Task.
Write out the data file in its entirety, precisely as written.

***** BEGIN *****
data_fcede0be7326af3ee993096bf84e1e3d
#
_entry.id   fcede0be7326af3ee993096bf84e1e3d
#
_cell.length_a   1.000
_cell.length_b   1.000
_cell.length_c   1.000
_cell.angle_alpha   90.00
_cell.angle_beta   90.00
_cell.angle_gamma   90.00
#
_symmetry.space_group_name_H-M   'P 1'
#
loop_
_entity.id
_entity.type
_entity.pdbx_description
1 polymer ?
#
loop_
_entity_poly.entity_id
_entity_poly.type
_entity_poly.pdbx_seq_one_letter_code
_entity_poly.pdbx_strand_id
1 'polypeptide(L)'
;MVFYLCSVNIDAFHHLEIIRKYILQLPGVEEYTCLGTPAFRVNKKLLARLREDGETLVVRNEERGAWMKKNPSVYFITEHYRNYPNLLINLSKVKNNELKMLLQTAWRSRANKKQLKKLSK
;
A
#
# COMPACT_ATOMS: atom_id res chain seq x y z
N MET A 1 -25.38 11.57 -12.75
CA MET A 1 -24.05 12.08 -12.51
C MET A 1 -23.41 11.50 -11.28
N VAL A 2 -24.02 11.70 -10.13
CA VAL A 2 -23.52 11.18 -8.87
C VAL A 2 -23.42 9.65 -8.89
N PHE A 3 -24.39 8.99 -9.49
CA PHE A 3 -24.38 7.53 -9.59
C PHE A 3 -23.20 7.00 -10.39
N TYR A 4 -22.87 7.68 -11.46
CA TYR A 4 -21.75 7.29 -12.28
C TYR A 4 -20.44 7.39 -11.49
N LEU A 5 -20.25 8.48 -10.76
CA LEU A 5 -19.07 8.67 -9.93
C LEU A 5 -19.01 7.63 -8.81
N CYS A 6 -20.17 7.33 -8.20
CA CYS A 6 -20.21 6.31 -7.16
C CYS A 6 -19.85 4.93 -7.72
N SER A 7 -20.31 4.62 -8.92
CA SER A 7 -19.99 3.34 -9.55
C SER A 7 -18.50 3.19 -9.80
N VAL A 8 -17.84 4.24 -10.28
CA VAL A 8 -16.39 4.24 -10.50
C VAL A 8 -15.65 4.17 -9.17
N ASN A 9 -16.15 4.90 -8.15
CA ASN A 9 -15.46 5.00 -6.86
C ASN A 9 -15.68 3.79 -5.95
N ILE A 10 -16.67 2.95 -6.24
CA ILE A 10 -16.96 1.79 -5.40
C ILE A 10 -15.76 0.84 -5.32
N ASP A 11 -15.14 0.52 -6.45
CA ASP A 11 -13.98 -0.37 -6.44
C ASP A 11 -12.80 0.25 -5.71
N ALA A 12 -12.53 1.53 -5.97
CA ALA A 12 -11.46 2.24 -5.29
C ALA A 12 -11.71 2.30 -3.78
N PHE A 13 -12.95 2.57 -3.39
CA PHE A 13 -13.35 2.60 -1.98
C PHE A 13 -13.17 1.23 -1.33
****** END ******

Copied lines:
data_fcede0be7326af3ee993096bf84e1e3d
#
_entry.id   fcede0be7326af3ee993096bf84e1e3d
#
_cell.length_a   1.000
_cell.length_b   1.000
_cell.length_c   1.000
_cell.angle_alpha   90.00
_cell.angle_beta   90.00
_cell.angle_gamma   90.00
#
_symmetry.space_group_name_H-M   'P 1'
#
loop_
_entity.id
_entity.type
_entity.pdbx_description
1 polymer ?
#
loop_
_entity_poly.entity_id
_entity_poly.type
_entity_poly.pdbx_seq_one_letter_code
_entity_poly.pdbx_strand_id
1 'polypeptide(L)'
;MVFYLCSVNIDAFHHLEIIRKYILQLPGVEEYTCLGTPAFRVNKKLLARLREDGETLVVRNEERGAWMKKNPSVYFITEHYRNYPNLLINLSKVKNNELKMLLQTAWRSRANKKQLKKLSK
;
A
#
# COMPACT_ATOMS: atom_id res chain seq x y z
N MET A 1 -25.38 11.57 -12.75
CA MET A 1 -24.05 12.08 -12.51
C MET A 1 -23.41 11.50 -11.28
N VAL A 2 -24.02 11.70 -10.13
CA VAL A 2 -23.52 11.18 -8.87
C VAL A 2 -23.42 9.65 -8.89
N PHE A 3 -24.39 8.99 -9.49
CA PHE A 3 -24.38 7.53 -9.59
C PHE A 3 -23.20 7.00 -10.39
N TYR A 4 -22.87 7.68 -11.46
CA TYR A 4 -21.75 7.29 -12.28
C TYR A 4 -20.44 7.39 -11.49
N LEU A 5 -20.25 8.48 -10.76
CA LEU A 5 -19.07 8.67 -9.93
C LEU A 5 -19.01 7.63 -8.81
N CYS A 6 -20.17 7.33 -8.20
CA CYS A 6 -20.21 6.31 -7.16
C CYS A 6 -19.85 4.93 -7.72
N SER A 7 -20.31 4.62 -8.92
CA SER A 7 -19.99 3.34 -9.55
C SER A 7 -18.50 3.19 -9.80
N VAL A 8 -17.84 4.24 -10.28
CA VAL A 8 -16.39 4.24 -10.50
C VAL A 8 -15.65 4.17 -9.17
N ASN A 9 -16.15 4.90 -8.15
CA ASN A 9 -15.46 5.00 -6.86
C ASN A 9 -15.68 3.79 -5.95
N ILE A 10 -16.67 2.95 -6.24
CA ILE A 10 -16.96 1.79 -5.40
C ILE A 10 -15.76 0.84 -5.32
N ASP A 11 -15.14 0.52 -6.45
CA ASP A 11 -13.98 -0.37 -6.44
C ASP A 11 -12.80 0.25 -5.71
N ALA A 12 -12.53 1.53 -5.97
CA ALA A 12 -11.46 2.24 -5.29
C ALA A 12 -11.71 2.30 -3.78
N PHE A 13 -12.95 2.57 -3.39
CA PHE A 13 -13.35 2.60 -1.98
C PHE A 13 -13.17 1.23 -1.33